Register to Get Vaccinated

Frequently Asked Questions
for Parents

Can my children get vaccinated?

There are three vaccines currently approved for adults, but only one vaccine—Pfizer—approved for adolescents 12 years and older. Research shows these new vaccines are remarkably effective and safe.

Do the vaccines affect children or young adults differently?

Although no vaccines are yet approved for anyone under age 12, children tend to have a very active immune systems. This means they may react differently to vaccines than adults. Children may have a stronger or longer-lasting response. Reactions to a vaccine, however, are a sign that the immune system is working. For more information about vaccine side effects, click here.

How do I talk to my teen or young adult about vaccines?

Now that COVID-19 vaccines are available to everyone 12 years old and older, it’s important to have conversations with your teen or young adult about their options. While vaccinating the younger population protects others, it also helps to stop further mutations.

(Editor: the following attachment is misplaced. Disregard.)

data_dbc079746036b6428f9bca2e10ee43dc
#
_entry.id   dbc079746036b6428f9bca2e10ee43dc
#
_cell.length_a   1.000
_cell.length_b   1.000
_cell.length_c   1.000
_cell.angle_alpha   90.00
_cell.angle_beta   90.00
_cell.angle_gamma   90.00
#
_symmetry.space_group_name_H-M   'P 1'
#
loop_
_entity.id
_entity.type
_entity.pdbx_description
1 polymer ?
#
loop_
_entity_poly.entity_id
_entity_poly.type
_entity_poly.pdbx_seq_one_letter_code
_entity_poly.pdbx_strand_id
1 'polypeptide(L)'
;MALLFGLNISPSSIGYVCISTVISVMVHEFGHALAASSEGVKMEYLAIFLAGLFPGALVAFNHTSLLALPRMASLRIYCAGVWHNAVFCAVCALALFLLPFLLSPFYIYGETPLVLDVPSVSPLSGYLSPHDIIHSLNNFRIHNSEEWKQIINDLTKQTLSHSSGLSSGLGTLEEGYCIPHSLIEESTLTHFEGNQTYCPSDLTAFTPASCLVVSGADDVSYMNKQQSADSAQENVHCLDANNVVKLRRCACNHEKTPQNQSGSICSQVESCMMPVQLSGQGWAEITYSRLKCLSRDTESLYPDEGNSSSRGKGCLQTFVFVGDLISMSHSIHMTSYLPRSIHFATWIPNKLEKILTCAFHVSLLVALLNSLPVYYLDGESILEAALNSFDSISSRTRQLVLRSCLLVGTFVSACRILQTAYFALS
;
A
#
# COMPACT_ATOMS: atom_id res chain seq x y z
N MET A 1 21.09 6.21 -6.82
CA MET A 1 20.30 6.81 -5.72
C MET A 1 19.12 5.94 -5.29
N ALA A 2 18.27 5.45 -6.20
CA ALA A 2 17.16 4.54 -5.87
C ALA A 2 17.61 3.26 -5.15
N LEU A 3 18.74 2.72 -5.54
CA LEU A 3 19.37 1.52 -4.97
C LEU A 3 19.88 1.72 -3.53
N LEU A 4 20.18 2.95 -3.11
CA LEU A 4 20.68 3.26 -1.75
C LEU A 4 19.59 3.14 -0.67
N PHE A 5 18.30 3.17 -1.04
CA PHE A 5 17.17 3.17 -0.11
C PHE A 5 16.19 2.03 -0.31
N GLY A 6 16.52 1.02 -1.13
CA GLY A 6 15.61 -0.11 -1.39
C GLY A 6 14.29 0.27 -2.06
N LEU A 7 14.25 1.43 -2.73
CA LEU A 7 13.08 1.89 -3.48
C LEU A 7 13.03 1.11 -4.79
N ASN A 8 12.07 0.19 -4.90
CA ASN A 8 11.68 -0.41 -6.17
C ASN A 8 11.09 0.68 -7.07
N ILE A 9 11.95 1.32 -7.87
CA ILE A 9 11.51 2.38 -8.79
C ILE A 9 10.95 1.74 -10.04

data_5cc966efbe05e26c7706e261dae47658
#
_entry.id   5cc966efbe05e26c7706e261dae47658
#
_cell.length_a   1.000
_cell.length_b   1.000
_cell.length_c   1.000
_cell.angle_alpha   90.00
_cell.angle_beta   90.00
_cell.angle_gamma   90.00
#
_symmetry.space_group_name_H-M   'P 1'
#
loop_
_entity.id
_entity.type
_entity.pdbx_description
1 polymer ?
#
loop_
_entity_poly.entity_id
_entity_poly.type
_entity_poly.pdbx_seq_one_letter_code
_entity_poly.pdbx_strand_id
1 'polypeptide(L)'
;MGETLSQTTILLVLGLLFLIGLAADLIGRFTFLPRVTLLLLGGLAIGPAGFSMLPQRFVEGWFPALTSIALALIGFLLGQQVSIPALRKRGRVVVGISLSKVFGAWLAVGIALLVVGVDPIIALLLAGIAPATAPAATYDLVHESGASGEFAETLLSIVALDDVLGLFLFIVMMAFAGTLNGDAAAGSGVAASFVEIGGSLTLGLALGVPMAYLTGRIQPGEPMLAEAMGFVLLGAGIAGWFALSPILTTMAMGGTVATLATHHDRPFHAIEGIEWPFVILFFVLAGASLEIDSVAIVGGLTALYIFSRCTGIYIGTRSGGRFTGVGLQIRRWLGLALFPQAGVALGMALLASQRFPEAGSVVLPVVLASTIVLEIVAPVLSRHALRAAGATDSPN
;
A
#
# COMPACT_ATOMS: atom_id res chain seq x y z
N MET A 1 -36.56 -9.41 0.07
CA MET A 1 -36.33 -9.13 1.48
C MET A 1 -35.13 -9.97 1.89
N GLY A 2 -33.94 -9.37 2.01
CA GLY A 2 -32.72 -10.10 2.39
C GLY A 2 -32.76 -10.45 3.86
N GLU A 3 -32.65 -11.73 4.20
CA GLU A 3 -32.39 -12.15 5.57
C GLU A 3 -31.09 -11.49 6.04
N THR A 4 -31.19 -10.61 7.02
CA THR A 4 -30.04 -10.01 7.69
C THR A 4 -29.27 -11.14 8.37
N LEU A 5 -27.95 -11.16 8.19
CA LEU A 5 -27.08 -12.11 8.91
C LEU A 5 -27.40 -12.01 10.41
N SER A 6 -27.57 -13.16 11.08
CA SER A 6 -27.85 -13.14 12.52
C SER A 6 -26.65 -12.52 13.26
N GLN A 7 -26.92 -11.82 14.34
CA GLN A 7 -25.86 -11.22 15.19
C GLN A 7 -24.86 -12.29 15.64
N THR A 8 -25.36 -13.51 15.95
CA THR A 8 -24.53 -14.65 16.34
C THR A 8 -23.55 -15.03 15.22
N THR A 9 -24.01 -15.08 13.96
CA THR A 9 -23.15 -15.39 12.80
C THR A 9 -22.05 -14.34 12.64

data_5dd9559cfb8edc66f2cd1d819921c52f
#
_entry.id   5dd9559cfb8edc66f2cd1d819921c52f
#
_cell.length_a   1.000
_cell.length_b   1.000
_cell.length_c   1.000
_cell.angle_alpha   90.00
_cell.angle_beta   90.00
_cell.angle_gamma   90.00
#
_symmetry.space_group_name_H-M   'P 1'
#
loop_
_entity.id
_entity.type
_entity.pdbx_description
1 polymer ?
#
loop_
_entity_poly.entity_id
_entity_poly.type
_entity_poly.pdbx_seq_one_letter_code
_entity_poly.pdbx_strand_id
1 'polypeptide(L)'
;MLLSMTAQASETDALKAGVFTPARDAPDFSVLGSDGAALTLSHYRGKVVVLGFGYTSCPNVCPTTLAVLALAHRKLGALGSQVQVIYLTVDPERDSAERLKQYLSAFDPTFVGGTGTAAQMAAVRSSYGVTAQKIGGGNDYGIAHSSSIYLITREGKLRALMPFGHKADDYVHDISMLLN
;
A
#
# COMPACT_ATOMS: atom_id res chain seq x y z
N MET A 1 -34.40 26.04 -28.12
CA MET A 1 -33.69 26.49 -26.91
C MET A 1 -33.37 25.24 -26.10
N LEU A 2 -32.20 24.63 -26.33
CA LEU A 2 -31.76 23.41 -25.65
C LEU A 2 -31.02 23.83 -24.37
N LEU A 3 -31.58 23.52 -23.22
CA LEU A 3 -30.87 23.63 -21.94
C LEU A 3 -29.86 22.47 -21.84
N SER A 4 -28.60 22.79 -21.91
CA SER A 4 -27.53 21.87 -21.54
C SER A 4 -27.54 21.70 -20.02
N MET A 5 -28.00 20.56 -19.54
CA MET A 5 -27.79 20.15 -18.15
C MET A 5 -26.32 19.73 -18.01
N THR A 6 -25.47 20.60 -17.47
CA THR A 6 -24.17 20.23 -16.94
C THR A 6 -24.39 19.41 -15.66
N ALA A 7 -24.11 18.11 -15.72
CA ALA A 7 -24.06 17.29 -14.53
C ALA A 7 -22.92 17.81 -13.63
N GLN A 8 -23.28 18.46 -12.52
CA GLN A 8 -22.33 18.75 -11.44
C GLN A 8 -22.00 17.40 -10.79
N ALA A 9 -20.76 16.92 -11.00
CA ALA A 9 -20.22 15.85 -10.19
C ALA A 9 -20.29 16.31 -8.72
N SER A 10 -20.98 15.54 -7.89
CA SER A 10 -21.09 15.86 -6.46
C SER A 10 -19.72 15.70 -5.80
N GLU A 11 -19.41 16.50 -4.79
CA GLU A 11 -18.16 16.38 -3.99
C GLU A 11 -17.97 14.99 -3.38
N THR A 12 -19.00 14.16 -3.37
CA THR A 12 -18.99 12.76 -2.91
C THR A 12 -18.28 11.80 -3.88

For adolescents 12 years and older, only one vaccine is currently approved, Pfizer. Moderna and Johnson & Johnson are approved for anyone 18 years and older. These vaccines are safe and effective, but if parents have any personal questions about the vaccines, they should talk to their child’s doctor.

How do I talk to my younger children about vaccines?

It’s important to maintain a sense of optimism and hopeful patience. It’s critical that children understand that vaccines don’t mean an immediate end to the pandemic, but that when paired with safety precautions like mask wearing, social distancing, and proper hygiene, they could help us get the spread of the virus under control. Currently, only one vaccine is approved for use in children 12 years and older, Pfizer. Soon, your child may be eligible for vaccination.

Have a question that’s not on our list? Let us know
or check out the Myths & Facts page for more information.

Want to Learn More?

Check out our other resources—including blogs, external sources, and downloadable content—to dive deeper into COVID-19 vaccine research and information.

View More COVID-19 Resources